But spiking a specific wait-time is fueling alarm that the changes may erode crucial public trust, critics say.
“By this document, every hospital in America can now develop its own definition of ‘dead,’ ” University of Washington bioethicist Gail Van Norman wrote in an e-mail. “And that is profoundly disturbing. . . . We are, it seems, admitting that we are willing to take the chance of procuring organs from someone who is not dead yet.”
But Alexander said that individual hospitals and specialists in emergency medicine are best equipped to determine the right interval.
“The existing recommendations were essentially arbitrary and not based on data,” Alexander said. “What we’ve come to realize is the hospital and the care team in charge of that patient is really the most qualified to make the determination of death.”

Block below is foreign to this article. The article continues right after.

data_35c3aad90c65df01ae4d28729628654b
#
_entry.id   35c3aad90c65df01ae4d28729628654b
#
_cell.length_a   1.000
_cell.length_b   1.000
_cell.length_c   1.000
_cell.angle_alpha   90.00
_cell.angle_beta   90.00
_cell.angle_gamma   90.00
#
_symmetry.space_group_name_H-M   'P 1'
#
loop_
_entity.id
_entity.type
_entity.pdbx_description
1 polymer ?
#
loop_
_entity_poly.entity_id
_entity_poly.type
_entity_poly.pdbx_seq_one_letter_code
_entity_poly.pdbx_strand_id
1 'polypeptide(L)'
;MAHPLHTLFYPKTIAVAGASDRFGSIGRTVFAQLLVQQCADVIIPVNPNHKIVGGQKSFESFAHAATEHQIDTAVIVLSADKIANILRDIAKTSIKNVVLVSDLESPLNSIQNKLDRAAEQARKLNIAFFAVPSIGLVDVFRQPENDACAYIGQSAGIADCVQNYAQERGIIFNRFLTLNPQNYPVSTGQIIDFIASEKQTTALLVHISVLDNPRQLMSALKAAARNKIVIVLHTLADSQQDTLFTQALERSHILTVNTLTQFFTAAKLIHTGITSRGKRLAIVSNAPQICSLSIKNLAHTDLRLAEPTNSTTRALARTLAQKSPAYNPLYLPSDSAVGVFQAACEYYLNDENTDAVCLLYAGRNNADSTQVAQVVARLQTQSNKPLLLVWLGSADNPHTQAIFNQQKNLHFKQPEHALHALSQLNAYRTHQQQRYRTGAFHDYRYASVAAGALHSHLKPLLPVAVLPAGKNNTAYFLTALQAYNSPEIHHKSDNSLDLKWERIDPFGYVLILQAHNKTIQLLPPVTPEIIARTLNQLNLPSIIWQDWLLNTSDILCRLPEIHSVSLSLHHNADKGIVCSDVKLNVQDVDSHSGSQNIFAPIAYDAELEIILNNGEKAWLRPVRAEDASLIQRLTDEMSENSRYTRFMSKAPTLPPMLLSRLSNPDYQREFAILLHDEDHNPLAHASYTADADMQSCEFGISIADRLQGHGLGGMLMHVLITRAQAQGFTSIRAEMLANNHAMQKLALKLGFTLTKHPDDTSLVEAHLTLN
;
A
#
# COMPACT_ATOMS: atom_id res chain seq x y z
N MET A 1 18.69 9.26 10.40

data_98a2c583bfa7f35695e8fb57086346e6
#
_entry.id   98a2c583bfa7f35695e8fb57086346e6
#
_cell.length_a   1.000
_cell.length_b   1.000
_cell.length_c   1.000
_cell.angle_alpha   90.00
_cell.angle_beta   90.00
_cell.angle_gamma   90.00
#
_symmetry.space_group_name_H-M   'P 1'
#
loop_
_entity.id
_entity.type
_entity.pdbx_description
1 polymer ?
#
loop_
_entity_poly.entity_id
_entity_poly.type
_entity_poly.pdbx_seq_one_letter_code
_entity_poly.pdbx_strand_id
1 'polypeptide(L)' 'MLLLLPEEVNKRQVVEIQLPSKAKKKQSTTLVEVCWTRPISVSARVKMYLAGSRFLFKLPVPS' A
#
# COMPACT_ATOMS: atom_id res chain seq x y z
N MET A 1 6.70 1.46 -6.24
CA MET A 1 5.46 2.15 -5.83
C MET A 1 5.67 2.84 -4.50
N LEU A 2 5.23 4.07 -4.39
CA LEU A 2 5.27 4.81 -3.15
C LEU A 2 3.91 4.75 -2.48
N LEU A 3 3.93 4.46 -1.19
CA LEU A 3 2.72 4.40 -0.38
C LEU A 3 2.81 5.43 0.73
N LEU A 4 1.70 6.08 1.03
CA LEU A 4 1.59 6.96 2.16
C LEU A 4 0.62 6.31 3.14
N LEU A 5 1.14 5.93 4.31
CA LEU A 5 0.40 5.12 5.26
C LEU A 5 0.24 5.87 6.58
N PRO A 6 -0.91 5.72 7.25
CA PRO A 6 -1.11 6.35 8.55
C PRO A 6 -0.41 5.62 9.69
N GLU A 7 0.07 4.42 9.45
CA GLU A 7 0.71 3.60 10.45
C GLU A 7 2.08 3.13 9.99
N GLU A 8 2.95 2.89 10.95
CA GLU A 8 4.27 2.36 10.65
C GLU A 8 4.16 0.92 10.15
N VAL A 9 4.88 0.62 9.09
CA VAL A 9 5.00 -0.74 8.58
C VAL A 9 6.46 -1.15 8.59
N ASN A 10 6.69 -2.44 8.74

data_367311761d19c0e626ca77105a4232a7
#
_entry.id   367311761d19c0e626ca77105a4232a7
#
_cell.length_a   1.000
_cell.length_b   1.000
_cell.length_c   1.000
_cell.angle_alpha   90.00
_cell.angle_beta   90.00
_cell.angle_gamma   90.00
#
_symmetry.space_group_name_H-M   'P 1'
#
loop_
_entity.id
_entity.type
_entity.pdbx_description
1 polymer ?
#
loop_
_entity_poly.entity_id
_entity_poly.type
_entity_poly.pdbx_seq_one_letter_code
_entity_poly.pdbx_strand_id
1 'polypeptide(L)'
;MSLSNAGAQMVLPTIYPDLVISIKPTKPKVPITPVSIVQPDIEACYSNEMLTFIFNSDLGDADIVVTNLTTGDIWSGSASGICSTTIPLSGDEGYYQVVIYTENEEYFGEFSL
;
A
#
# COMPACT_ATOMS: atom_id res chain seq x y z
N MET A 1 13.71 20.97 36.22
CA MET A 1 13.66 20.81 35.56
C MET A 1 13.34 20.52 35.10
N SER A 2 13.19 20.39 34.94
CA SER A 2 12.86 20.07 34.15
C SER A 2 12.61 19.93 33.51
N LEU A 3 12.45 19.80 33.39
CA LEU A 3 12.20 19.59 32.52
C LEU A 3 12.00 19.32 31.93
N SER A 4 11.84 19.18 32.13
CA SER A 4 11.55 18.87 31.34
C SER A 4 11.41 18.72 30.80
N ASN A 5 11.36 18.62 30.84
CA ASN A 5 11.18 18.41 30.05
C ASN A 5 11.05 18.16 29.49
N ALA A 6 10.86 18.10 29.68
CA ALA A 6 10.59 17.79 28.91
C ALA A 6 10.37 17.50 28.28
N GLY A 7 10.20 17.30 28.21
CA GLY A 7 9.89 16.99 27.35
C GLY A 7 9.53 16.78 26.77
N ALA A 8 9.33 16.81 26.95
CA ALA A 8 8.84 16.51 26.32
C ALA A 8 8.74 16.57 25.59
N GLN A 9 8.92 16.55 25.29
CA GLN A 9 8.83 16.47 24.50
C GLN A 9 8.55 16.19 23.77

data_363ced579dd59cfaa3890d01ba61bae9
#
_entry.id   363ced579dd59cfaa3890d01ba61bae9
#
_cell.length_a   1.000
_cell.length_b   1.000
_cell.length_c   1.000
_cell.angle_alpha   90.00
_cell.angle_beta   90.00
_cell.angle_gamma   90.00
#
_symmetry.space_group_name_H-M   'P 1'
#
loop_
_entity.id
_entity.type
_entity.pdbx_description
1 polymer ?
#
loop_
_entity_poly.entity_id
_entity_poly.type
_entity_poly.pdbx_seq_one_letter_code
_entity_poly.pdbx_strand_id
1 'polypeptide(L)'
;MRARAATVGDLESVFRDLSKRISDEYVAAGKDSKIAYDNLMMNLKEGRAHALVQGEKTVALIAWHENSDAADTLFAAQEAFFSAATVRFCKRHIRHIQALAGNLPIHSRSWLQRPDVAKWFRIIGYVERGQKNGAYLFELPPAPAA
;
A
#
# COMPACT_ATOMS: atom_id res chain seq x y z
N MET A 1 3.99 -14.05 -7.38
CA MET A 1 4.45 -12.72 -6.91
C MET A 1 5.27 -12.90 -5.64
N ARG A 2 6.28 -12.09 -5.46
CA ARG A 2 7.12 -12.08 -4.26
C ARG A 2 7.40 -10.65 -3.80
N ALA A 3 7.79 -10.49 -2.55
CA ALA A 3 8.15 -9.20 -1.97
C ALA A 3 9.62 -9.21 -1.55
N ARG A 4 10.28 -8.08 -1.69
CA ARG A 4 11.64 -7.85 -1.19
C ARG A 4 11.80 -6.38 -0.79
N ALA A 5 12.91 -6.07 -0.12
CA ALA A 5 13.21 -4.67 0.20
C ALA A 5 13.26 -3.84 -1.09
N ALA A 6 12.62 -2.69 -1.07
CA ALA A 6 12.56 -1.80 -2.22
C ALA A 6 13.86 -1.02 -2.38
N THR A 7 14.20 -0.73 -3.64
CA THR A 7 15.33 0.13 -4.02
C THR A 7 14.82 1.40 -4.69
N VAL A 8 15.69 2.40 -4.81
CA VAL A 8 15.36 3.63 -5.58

Another change would specify certain patients, such as perhaps those with spinal cord injuries, muscular dystrophy and Lou Gehrig’s disease, as potential donors. Some worry that might subtly pressure patients to forgo care. Others say the step was aimed only at making sure those who want to donate and could be candidates are not overlooked.
Said Jim Bowman of the federal government’s Health Resources and Services Administration, which oversees UNOS: “I don’t think this is targeting individuals.”